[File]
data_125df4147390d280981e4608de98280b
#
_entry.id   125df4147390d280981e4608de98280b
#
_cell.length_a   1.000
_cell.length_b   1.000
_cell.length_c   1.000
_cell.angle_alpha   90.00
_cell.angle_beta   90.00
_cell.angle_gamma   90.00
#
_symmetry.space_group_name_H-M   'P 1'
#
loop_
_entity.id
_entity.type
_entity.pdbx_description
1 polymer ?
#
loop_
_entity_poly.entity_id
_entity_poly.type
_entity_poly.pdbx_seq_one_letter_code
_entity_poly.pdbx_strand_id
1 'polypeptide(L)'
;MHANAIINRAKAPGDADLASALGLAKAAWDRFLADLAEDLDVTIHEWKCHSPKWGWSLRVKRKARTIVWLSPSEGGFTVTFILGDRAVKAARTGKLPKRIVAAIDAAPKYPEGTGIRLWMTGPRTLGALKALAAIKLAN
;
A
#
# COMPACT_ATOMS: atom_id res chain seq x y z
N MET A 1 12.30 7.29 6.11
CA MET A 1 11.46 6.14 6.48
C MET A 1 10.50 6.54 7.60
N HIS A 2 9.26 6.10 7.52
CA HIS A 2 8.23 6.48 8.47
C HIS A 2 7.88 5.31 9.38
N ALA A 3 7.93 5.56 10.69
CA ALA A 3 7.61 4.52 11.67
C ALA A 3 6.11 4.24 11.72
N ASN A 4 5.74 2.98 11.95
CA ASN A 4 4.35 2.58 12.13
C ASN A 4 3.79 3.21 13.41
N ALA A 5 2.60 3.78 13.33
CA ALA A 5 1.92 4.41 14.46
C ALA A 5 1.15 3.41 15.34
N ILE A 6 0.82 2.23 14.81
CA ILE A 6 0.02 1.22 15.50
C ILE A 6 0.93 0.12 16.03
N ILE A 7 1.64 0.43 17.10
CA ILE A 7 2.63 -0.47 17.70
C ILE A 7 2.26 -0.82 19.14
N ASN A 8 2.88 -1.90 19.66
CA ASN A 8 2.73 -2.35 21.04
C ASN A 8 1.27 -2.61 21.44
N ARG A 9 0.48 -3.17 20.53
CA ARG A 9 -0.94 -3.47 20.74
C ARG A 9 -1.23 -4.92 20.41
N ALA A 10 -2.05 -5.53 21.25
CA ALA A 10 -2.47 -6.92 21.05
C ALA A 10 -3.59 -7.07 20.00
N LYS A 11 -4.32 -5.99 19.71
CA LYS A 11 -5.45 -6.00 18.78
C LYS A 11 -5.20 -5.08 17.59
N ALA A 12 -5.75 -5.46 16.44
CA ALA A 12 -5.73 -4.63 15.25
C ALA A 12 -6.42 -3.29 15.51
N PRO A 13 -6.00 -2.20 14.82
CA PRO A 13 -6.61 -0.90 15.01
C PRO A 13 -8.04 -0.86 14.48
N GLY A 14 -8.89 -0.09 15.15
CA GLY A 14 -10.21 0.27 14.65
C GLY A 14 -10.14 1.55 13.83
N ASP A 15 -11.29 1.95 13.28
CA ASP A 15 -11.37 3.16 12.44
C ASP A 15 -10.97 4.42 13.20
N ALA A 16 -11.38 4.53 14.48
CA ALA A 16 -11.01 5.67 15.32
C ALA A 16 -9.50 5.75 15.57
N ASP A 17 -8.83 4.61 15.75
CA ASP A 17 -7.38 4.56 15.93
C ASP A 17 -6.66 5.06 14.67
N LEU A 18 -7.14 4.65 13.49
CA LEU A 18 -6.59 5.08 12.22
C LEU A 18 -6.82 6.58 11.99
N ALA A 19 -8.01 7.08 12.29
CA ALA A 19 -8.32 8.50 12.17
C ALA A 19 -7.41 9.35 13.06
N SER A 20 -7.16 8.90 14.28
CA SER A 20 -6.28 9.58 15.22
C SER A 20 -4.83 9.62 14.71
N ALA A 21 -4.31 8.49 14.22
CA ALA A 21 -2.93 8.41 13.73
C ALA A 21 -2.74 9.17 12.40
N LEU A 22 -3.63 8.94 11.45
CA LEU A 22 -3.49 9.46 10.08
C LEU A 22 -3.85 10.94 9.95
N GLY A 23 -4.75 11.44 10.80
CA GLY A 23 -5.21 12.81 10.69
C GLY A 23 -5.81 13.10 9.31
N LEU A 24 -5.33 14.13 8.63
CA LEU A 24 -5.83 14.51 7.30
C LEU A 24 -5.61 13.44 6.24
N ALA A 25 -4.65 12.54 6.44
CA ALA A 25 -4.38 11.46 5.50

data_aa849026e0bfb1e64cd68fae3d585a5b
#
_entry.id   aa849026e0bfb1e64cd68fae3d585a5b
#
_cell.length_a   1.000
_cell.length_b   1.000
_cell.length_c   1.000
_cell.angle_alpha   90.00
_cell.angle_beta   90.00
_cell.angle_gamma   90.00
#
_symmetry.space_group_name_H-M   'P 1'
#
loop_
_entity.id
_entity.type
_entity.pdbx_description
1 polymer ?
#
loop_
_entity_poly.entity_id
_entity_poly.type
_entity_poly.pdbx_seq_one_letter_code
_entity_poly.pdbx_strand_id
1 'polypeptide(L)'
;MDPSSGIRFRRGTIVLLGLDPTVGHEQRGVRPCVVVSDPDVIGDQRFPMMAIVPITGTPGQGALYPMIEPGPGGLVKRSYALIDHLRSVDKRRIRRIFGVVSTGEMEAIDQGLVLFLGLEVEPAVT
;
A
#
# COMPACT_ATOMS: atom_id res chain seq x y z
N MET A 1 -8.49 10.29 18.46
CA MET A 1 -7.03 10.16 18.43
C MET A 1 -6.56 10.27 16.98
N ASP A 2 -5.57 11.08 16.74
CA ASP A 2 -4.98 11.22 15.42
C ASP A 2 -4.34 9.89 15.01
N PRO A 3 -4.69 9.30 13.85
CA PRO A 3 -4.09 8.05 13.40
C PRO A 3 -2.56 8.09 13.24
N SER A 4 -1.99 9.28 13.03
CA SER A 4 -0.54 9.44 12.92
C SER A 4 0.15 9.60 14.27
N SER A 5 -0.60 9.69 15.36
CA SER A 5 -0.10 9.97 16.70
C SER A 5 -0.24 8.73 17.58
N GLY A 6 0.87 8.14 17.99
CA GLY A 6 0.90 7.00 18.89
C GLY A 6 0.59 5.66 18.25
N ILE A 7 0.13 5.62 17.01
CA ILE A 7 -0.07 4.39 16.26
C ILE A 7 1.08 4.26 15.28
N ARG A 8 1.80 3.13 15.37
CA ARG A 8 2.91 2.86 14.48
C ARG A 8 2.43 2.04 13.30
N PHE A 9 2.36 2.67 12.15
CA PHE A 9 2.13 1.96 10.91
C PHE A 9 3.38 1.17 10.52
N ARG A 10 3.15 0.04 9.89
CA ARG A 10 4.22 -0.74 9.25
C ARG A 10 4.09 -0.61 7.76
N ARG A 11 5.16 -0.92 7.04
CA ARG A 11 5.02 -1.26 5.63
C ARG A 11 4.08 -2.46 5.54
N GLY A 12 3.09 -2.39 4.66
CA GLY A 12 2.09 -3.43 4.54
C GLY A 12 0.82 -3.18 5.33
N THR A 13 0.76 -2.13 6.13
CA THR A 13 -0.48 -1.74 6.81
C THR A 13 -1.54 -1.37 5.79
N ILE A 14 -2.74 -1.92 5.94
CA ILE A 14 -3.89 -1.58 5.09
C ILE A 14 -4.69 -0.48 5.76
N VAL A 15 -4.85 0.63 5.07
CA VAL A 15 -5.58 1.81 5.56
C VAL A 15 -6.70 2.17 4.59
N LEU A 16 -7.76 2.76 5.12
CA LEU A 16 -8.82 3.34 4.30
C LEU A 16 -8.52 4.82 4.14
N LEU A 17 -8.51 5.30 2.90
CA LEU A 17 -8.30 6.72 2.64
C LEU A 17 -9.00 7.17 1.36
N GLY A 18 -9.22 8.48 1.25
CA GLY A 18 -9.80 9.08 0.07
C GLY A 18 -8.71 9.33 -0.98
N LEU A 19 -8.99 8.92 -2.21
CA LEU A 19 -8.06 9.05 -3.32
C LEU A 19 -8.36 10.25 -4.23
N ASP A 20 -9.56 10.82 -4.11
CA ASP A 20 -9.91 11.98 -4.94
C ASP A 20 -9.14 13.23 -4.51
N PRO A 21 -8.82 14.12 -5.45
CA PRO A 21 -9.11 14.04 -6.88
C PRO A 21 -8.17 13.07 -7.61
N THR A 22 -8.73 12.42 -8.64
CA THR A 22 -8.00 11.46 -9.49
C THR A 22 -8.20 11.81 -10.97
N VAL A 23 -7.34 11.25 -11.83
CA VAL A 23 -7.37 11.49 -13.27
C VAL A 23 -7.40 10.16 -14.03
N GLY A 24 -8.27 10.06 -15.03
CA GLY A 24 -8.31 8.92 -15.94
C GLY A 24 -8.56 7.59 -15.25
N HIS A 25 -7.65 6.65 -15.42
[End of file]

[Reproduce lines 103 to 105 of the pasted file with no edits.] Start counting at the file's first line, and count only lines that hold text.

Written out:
N ALA A 25 -4.65 12.54 6.44
CA ALA A 25 -4.38 11.46 5.50

data_aa849026e0bfb1e64cd68fae3d585a5b